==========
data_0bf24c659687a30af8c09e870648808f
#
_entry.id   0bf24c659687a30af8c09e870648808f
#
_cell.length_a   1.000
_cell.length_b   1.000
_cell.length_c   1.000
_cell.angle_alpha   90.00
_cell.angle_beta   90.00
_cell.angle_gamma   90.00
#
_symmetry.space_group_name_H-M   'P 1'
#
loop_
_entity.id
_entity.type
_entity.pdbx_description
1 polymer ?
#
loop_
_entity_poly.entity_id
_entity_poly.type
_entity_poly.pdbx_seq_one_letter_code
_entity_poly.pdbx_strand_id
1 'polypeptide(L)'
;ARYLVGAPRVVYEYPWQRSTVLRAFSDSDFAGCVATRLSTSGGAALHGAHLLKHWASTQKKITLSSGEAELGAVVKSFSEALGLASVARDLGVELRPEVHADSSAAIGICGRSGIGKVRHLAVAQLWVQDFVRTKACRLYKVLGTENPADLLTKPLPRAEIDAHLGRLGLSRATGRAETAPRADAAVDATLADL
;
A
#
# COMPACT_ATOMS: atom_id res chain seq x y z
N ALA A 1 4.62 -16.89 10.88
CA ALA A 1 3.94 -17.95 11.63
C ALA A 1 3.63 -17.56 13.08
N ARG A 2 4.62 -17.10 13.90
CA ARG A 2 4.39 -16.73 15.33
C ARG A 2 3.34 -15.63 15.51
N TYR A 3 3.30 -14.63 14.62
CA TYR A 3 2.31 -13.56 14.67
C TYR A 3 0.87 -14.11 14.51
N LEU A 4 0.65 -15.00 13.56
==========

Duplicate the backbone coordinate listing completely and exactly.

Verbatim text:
data_0bf24c659687a30af8c09e870648808f
#
_entry.id   0bf24c659687a30af8c09e870648808f
#
_cell.length_a   1.000
_cell.length_b   1.000
_cell.length_c   1.000
_cell.angle_alpha   90.00
_cell.angle_beta   90.00
_cell.angle_gamma   90.00
#
_symmetry.space_group_name_H-M   'P 1'
#
loop_
_entity.id
_entity.type
_entity.pdbx_description
1 polymer ?
#
loop_
_entity_poly.entity_id
_entity_poly.type
_entity_poly.pdbx_seq_one_letter_code
_entity_poly.pdbx_strand_id
1 'polypeptide(L)'
;ARYLVGAPRVVYEYPWQRSTVLRAFSDSDFAGCVATRLSTSGGAALHGAHLLKHWASTQKKITLSSGEAELGAVVKSFSEALGLASVARDLGVELRPEVHADSSAAIGICGRSGIGKVRHLAVAQLWVQDFVRTKACRLYKVLGTENPADLLTKPLPRAEIDAHLGRLGLSRATGRAETAPRADAAVDATLADL
;
A
#
# COMPACT_ATOMS: atom_id res chain seq x y z
N ALA A 1 4.62 -16.89 10.88
CA ALA A 1 3.94 -17.95 11.63
C ALA A 1 3.63 -17.56 13.08
N ARG A 2 4.62 -17.10 13.90
CA ARG A 2 4.39 -16.73 15.33
C ARG A 2 3.34 -15.63 15.51
N TYR A 3 3.30 -14.63 14.62
CA TYR A 3 2.31 -13.56 14.67
C TYR A 3 0.87 -14.11 14.51
N LEU A 4 0.65 -15.00 13.56